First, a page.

Many investors are starting to look for alternative investments like public non-traded REITs and other real estate investments to provide asset diversification within their portfolios. These are long-term investments that typically weather economic changes and market volatility better than stocks and can provide higher returns than other conservative investments.
Watch investment costs
Costs associated with your investments can reduce your gains. Watch the expense ratios of any funds you invest in and any management or brokerage fees and commissions associated with your investments.
Every trade, every shift in strategy, any change to financial advisors could have a hard cost associated with it, and it might seem small today, but in the long-term, all the little costs can add up and compound over time.
Types of long-term investments
Growth stocks are shares in a company expected to grow significantly faster than the average market rate.
- Earnings are usually reinvested in the company to accelerate growth (they generally don’t pay dividends).
- Investors’ returns are tied to capital gains when they sell their shares.
- Relatively volatile – requires a high-risk tolerance or commitment to hold the stock for several years.
- Common examples: Facebook and Amazon
Stock funds pool Investors’ money and purchase stocks at volume. Stock funds invest hundreds of different company stocks or “equities,” an investment achievement that’s typically out of reach for an individual investor.
- Suitable for investors looking to be more aggressive with risk but also more hands-off.
- Investors receive the weighted average of returns from all companies in the fund.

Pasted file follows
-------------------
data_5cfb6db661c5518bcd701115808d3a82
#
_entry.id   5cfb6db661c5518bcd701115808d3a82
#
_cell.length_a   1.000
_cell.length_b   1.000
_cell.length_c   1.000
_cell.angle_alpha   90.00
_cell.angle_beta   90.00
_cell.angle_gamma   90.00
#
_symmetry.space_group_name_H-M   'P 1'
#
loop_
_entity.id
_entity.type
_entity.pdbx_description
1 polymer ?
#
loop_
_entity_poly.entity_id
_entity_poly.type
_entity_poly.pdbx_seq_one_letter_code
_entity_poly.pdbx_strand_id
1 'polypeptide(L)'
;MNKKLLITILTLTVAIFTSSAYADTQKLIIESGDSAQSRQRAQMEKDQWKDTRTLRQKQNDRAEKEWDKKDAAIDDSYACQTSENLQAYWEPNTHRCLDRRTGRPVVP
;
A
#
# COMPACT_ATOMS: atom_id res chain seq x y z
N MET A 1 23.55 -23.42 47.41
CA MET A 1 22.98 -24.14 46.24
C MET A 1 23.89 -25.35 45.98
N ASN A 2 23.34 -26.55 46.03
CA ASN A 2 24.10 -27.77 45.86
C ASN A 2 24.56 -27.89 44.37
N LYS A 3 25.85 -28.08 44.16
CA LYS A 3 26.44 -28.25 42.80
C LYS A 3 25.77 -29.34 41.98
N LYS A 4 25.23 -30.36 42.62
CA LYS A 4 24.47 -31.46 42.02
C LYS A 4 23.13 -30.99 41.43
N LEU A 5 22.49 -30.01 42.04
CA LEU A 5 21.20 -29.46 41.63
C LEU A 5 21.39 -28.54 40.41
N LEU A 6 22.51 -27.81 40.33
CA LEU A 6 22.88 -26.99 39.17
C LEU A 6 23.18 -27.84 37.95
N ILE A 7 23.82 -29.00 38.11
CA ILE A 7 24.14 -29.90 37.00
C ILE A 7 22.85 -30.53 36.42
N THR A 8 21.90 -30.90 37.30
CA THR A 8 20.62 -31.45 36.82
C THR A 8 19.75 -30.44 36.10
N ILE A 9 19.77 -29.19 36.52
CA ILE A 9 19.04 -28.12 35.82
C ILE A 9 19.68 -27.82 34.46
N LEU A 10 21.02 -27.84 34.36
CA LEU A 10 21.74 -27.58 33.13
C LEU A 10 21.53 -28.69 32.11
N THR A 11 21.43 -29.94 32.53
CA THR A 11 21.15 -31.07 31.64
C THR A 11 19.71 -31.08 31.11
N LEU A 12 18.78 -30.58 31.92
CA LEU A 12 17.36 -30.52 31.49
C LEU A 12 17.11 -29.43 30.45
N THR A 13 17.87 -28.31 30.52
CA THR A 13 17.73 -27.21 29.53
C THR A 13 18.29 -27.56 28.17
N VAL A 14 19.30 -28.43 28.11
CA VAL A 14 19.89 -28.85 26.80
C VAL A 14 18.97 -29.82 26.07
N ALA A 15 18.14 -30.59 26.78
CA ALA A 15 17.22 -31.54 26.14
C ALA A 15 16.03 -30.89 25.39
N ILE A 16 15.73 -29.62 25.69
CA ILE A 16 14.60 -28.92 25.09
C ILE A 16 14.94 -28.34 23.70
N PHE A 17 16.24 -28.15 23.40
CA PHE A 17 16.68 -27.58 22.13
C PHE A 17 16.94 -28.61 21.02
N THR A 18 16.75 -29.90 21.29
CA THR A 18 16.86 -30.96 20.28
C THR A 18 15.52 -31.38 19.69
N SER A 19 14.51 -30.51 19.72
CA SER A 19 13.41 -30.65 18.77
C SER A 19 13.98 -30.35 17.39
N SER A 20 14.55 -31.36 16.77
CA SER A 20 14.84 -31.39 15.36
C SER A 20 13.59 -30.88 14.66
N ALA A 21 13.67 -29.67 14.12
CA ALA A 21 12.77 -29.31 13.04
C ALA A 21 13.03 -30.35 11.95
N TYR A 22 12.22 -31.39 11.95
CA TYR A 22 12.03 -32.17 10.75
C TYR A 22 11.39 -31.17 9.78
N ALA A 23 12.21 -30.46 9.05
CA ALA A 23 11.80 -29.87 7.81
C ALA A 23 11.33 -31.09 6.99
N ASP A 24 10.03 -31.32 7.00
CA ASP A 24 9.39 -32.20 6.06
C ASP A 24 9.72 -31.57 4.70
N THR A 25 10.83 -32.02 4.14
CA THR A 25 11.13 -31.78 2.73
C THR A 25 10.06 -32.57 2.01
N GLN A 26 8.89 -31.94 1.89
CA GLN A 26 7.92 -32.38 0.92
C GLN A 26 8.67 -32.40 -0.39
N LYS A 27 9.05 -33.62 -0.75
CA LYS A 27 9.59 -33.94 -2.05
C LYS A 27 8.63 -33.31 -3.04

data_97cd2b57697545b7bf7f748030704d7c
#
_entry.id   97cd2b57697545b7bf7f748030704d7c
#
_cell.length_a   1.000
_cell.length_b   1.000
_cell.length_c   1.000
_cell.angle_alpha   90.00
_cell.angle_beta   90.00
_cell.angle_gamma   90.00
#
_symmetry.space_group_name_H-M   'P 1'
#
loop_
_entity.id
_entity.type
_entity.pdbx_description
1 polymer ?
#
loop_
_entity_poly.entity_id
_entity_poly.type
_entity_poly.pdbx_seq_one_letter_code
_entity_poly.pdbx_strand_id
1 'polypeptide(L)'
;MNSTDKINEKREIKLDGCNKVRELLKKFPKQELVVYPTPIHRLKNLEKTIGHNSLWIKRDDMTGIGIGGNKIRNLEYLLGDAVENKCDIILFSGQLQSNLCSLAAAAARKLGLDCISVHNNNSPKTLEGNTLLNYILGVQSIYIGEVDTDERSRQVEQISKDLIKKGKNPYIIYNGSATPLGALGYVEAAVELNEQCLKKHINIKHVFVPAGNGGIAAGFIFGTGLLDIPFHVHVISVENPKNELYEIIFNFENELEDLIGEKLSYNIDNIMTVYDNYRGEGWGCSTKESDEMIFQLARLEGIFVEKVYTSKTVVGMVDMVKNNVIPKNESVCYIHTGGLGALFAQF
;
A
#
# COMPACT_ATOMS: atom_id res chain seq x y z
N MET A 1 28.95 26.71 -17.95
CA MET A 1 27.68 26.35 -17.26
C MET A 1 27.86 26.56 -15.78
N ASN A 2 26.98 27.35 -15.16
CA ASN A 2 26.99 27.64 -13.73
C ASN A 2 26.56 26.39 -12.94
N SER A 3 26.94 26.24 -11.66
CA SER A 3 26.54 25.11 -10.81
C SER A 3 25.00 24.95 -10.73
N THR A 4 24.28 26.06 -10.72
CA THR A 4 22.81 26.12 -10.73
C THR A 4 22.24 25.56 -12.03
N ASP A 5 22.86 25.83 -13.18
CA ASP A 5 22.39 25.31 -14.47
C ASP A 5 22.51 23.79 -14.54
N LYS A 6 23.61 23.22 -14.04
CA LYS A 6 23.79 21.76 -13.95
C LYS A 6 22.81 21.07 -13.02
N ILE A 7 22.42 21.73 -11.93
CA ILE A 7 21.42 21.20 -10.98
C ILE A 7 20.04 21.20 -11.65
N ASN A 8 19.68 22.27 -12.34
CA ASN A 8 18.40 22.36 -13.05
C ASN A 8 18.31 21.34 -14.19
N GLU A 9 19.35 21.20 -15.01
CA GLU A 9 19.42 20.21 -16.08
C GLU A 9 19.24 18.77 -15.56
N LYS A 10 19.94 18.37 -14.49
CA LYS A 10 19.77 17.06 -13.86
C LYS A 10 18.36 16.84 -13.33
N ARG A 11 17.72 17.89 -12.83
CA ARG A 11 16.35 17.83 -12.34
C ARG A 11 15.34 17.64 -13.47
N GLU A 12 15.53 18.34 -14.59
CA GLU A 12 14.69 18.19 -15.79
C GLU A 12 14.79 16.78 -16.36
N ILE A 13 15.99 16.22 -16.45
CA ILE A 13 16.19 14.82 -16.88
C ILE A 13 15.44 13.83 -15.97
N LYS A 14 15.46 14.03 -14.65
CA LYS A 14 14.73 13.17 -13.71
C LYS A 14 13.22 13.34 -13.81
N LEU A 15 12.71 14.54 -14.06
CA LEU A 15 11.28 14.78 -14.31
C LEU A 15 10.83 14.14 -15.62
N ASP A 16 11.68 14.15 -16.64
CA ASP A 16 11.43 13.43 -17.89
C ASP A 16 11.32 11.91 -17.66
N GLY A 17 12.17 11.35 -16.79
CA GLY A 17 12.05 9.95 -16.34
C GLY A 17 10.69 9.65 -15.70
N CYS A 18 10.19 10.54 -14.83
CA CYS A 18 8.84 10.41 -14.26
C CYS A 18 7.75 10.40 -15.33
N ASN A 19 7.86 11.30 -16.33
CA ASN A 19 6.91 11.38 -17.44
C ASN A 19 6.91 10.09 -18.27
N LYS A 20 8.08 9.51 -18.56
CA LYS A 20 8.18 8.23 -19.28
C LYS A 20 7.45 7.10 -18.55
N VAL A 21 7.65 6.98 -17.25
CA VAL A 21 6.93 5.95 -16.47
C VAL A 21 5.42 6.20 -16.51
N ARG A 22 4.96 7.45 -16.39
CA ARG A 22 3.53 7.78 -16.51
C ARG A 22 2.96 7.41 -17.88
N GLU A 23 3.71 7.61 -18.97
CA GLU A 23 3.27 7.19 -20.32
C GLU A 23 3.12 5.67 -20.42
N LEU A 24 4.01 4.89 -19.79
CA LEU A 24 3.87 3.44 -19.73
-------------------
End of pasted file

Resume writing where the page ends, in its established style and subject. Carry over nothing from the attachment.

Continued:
- Stock funds can specialize or diversify in their portfolios.
- Less volatile than owning individual stocks.
Bond funds are similar to stock mutual funds in that investors’ money is pooled, and the fund manager invests the pool according to what they feel are the best investment opportunities.
Bond funds are usually categorized by the type of bond in the fund – the duration, estimated risk, issuer, and other factors.
- A relatively stable investment.
- It can be a diversified investment depending on the breadth or variety of bonds held in the fund.
- Returns are not as high as other, riskier investments.
Dividend stocks are companies that pay out regular dividends, or cash payouts, on earnings. They can provide investors with stable returns, but they’re unlikely to grow in value as fast as growth stocks.
Well-established companies that don’t have as great of a need to hold their cash usually issue these stocks.
- Tend to be less volatile than growth stocks but still hold risk.
- Dividend distributions are not guaranteed.
- Disbursements can range from 2-3% annually but can raise their payouts 8-10% per year for long periods.